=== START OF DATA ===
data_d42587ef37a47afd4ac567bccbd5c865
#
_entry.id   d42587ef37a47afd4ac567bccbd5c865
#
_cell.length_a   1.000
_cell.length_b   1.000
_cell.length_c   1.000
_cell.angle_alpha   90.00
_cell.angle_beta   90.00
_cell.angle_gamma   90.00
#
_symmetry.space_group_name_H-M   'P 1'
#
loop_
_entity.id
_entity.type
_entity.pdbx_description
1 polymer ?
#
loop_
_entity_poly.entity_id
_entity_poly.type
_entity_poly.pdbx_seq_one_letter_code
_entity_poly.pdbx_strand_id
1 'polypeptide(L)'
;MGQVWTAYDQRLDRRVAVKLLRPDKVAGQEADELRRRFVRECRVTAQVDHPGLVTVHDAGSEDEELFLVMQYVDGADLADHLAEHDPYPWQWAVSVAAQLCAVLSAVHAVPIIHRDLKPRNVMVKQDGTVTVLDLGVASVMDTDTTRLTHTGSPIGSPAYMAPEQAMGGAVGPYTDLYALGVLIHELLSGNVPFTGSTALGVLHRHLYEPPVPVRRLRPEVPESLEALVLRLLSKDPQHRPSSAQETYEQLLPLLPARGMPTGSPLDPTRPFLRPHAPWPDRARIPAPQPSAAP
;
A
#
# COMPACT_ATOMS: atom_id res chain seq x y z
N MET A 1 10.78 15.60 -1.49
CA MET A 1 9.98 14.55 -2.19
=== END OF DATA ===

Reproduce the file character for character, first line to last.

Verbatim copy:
data_d42587ef37a47afd4ac567bccbd5c865
#
_entry.id   d42587ef37a47afd4ac567bccbd5c865
#
_cell.length_a   1.000
_cell.length_b   1.000
_cell.length_c   1.000
_cell.angle_alpha   90.00
_cell.angle_beta   90.00
_cell.angle_gamma   90.00
#
_symmetry.space_group_name_H-M   'P 1'
#
loop_
_entity.id
_entity.type
_entity.pdbx_description
1 polymer ?
#
loop_
_entity_poly.entity_id
_entity_poly.type
_entity_poly.pdbx_seq_one_letter_code
_entity_poly.pdbx_strand_id
1 'polypeptide(L)'
;MGQVWTAYDQRLDRRVAVKLLRPDKVAGQEADELRRRFVRECRVTAQVDHPGLVTVHDAGSEDEELFLVMQYVDGADLADHLAEHDPYPWQWAVSVAAQLCAVLSAVHAVPIIHRDLKPRNVMVKQDGTVTVLDLGVASVMDTDTTRLTHTGSPIGSPAYMAPEQAMGGAVGPYTDLYALGVLIHELLSGNVPFTGSTALGVLHRHLYEPPVPVRRLRPEVPESLEALVLRLLSKDPQHRPSSAQETYEQLLPLLPARGMPTGSPLDPTRPFLRPHAPWPDRARIPAPQPSAAP
;
A
#
# COMPACT_ATOMS: atom_id res chain seq x y z
N MET A 1 10.78 15.60 -1.49
CA MET A 1 9.98 14.55 -2.19